An inspired knock-off of Gabriel Garcia Marquez and very funny. These excellent books should be read in the order in which they were written in order to be best appreciated. The first (and by far the best ) 'Don Emmanuel' gives you deep insights into the mind of the author - his depth of research, his passion and his humour. The mood created reflects the culture of South America the vastness of the place, the remoteness of the terrain, the fiery temperaments of the women, the ancient unknown history of the continent - as dense and impenetrable as the mysterious jungles. "Cardinal" continues the general themes and mysticism, while the "Coca" book is a hard hitting contemporary anti drug wars tome, being shorter but faster moving and a bit easier to digest. Highly recommended when you have had enough of 'One hundred years of Solitude'.
Set in Colombia and possibly the best book ever written, but be warned: this is not a clear-cut story; the prose can be confusing, and the repetition of names makes it more difficult by far to keep track of who is who (cross them off on the family tree in the front of the book). The novel does indeed cover one-hundred years, so expect to see favourite characters die if they first appear early on. There is no one protagonist. The family is the protagonist--the family, and the town.
In the tradition of South American literature, this is a pretty incredible book. This Chilean author is very much in the Marquez tradition - a cast of bizarre characters telling a story that covers generations and includes psychic abilities, ghosts and bizarre accidents - but the book is much more focused and down-to-earth than '100 years'. What makes this book special is how it takes your affection for this family from the unusual to the deeply serious, as revolution ravages the country. The final 150 pages or so are harrowing stuff, and deeply affect you. The plot is compelling, the characters brilliantly drawn, and it is an amazing achievement for a first novel. If you really liked it read Eva that lets you into some of the true story behind the novel.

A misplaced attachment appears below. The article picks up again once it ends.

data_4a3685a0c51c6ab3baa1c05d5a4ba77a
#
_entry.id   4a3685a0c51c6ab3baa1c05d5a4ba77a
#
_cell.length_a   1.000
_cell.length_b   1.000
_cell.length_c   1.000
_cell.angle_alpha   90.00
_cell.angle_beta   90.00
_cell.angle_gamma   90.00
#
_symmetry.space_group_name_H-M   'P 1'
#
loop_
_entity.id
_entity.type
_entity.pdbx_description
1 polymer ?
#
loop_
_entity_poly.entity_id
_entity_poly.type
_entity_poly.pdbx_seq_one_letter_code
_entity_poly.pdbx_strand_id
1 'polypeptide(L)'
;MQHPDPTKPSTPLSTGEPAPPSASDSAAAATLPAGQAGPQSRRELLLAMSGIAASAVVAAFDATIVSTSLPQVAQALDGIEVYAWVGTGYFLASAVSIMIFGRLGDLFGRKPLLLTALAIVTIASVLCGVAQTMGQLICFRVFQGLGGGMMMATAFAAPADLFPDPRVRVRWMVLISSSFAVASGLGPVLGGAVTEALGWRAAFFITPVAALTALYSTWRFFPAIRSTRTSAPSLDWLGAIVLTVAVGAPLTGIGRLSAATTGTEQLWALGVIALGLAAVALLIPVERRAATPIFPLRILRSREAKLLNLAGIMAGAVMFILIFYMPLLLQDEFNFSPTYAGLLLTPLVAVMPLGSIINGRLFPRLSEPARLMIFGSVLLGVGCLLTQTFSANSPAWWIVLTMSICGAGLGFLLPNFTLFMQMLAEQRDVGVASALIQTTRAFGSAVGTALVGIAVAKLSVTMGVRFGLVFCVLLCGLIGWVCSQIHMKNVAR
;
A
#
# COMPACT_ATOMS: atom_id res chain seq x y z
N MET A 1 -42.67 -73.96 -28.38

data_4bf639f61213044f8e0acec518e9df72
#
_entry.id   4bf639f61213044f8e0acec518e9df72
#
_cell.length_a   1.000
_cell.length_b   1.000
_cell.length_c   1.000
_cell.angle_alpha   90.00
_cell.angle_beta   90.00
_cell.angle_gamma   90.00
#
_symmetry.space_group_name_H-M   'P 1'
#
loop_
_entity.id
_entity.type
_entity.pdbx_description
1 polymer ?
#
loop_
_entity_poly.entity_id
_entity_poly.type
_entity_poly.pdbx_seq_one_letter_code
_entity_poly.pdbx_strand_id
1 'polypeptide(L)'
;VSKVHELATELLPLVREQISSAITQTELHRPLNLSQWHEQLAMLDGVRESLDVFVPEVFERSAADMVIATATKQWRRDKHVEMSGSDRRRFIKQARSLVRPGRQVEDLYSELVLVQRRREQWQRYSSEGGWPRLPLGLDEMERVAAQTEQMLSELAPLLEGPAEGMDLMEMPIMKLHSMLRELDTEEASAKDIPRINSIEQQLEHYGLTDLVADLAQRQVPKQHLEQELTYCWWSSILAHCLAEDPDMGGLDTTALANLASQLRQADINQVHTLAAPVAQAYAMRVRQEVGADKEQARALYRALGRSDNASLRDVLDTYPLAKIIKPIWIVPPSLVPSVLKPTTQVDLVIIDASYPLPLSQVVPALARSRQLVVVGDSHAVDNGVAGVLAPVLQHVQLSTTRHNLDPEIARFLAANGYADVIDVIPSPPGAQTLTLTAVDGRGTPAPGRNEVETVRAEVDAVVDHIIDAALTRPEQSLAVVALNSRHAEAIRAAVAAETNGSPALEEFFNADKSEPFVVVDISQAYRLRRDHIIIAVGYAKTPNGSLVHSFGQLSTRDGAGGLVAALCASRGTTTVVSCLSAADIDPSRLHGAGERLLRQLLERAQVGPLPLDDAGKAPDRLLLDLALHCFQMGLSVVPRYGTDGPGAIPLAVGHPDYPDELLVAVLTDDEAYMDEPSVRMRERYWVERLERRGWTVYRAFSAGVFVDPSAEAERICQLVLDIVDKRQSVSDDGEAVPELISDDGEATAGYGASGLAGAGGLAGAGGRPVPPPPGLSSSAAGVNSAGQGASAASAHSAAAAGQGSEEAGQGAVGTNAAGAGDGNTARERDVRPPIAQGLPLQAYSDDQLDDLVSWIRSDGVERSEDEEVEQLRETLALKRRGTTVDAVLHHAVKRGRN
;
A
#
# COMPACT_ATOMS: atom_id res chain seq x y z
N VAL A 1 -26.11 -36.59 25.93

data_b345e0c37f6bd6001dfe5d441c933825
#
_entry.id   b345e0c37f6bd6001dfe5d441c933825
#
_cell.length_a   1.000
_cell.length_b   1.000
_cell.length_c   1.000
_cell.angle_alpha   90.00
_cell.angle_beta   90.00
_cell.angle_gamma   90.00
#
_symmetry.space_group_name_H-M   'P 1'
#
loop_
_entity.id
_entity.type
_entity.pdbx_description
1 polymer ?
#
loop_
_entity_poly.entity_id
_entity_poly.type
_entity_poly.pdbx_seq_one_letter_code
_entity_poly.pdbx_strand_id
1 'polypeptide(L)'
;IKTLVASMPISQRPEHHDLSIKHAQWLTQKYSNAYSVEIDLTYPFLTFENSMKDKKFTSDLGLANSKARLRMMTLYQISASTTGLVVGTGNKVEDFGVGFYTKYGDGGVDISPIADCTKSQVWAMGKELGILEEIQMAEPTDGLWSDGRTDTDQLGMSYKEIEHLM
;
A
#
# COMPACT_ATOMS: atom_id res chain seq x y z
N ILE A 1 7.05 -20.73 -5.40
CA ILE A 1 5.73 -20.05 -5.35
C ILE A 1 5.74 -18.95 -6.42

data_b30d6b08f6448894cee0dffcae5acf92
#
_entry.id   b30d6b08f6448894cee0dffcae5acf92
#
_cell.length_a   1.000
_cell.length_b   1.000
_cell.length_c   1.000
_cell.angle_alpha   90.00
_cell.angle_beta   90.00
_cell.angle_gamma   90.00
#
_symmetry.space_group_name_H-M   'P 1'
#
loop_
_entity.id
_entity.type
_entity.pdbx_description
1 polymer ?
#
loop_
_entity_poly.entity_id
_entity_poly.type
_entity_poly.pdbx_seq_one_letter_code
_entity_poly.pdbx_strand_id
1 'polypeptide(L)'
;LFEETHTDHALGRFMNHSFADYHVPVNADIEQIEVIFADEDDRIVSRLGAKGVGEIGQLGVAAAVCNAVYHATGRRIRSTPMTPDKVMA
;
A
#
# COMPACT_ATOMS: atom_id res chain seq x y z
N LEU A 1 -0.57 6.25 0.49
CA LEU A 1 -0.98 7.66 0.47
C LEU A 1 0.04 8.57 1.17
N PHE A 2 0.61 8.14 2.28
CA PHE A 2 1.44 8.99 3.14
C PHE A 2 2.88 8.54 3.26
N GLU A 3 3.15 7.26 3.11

This is a travelogue type book that has a few laughs, but behind the slightly juvenile drug obsessed and slightly improbable story line is an easy to read style of writing and some good and intelligently written information on Bolivia, Peru, Colombia etc.
Hard to put down and reads like a great Latin American novel. Journalism at a very high quality. Jones is not blind to Chavez's flaws and "undiplomatic" manner. But he makes clear how Chavez, alone among Venezuelan politicians of the post-independence era, has captured the imagination of the poor and made them a priority in his economic and social policies. The accounts of Chavez's original failed coup, and the coup attempt and strikes against him after he took power, are absolutely palpitating. We have read a lot of biographies and "Hugo" is simply the best. It is well researched and reads more like a fast-paced thriller than a non-fiction account of Hugo Chavez. It pulsates with the energy that Hugo Chavez himself generates. This book is a must read for anyone who wants to know what is really happening in Venezuela.
Reader Recommended: tells the story of the Incas, the discovery of them by the conquistadors and the author's journey to find a long lost site to rival Machu Picchu. Archaeology, History, Adventure - and funny too. If you want an irreverent account of travels through Peru and Bolivia then Inca Kola by Matthew Parris is also a very good read (UK only).
Recommended: a very good account of Paraguayan history. John Gimlett intended to write a fictional account of his travels through the country, but loathe as I am to use a cliché, the truth about his journey really was stranger than fiction. All in all, this is a very interesting book. Wonderfully researched and is full of awesome facts and numbers.
Tail of mountaineering and a personal accident. Two English climbers set out to climb the remote western face of Siula Grande in the Peruvian Andes. Little to do with travel and the region, but gripping and almost impossible not to read in one sitting. Amazing story. Movie of the same name too.
A classic that could not be omitted. Not a travel book, Chatwin creates a quest for a piece of prehistoric skin and disguises it as a traveller's account. It is a reflective piece of prose fiction that could be called a novel.